Tensions increased further yesterday after US President Donald Trump warned Russian Federation to "get ready" for a missile strike in the war-torn country.
Half a world away in New York, Russia's United Nations ambassador warned the priority in Syria was to avert US-led strikes that could lead to a unsafe confrontation between the world's two preeminent nuclear powers. On Wednesday he vowed to thwart Russia's missile defense system in Syria, warning that rockets "will be coming, nice and new and 'smart'". -Russian conflict. Vassily Nebenzia said Russia is very concerned with "the risky escalation" of the situation and "aggressive policies" and preparations that some governments are making, a clear reference to the Trump administration and its allies. But Moscow remains alone because leaders of Western countries have taken the side of the U.S., announcing that they will join it if it chose to attack the Assad forces directly. As reported by the state-run Tass news agency, Yevtushenko added that Syria's official flag had now been hoisted over Douma, signaling control over Eastern Ghouta.
Since Saturday, when images of ashen toddlers struggling for breath emerged from Douma - the main city in the Eastern Ghouta enclave near Damascus that has been a crucible of revolt against Bashar Al-Assad's regime - there has been a sustained military buildup in the eastern Mediterranean.
Worldwide observers with the Organization for the Prohibition of Chemical Weapons have yet to reach the Damascus suburb of Douma, where the attack took place.
Syrian opposition activists and medics say a suspected gas attack last week in Douma killed more than 40 people.
Moscow and the Syrian regime deny that the gas attack took place or that either regime was involved.
Trump's announcement put the media into anticipation overdrive as some kind of action seemed imminent, but so far the only shots fired have been on Twitter.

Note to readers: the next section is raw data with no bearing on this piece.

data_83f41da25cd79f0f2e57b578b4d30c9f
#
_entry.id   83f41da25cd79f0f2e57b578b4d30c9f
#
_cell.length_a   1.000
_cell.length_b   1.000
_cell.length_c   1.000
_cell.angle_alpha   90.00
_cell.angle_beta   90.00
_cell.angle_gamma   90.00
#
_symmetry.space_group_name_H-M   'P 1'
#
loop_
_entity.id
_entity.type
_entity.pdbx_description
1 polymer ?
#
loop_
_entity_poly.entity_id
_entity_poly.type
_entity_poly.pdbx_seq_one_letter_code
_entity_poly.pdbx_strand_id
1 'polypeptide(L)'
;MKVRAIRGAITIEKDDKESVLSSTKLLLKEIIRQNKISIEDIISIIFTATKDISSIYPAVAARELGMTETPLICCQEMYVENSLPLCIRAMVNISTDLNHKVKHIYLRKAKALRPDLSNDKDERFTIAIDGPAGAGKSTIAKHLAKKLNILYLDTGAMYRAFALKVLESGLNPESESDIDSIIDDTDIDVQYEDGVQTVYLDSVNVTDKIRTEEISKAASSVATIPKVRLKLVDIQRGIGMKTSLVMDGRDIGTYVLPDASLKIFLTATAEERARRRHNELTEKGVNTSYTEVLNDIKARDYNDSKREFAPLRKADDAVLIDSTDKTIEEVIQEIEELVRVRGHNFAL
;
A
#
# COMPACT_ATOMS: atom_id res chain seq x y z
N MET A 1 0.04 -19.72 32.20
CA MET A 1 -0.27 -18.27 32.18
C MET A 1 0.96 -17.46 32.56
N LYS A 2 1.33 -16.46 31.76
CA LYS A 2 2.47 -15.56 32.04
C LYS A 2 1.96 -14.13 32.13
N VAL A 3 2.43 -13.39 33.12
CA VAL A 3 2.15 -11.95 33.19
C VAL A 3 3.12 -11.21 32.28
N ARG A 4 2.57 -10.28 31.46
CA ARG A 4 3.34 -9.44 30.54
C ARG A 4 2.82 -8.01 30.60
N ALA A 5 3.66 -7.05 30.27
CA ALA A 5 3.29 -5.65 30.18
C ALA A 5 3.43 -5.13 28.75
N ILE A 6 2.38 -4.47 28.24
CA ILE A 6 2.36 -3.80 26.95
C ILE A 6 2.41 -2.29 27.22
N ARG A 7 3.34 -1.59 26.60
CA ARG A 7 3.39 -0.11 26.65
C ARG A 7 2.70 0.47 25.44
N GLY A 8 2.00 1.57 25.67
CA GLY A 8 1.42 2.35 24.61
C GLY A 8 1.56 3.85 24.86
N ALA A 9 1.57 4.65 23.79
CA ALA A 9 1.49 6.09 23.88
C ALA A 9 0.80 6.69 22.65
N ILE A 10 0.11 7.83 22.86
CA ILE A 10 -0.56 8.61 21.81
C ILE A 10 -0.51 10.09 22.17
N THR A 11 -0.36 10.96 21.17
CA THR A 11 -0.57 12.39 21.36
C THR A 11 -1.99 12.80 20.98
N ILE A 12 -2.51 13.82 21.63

The Security Council is scheduled to meet on Thursday at the request of Bolivia, which wants to discuss the escalation of rhetoric over Syria and threats of unilateral military action.
As the showdown between Russian Federation and the United States got underway, Moscow's Ambassador Vassily Nebenzia accused the United States of "planting this resolution" as a "pretext" to justify action against Syria and "taking yet one more step toward confrontation". He said he has been talking regularly this week with U.S. President Donald Trump about the most effective response.
Russia, which backs Mr Assad, has softened its initial threats to retaliate against USA ships and bases in event of an attack. Russian Federation and Iran, Syria's allies, have also denied that Mr. Assad used chemical weapons.
The prime minister does not need parliamentary backing to launch military action in Syria, but she could find her minority government losing critical backbench support if she goes ahead without a thorough debate in parliament on the issue.
Macron, the French president, said he had "proof" that the Assad government mounted the chemical weapons attack. In the year since Trump's Tomahawk attack, Assad appears to have used poison gas, showing that a USA response has its limits. And if we are serious about confronting Iran, Syria remains the most important battlefield.
Last year, the United States carried out strikes from two Navy destroyers against a Syrian air base after another toxic gas attack on a rebel-controlled pocket.
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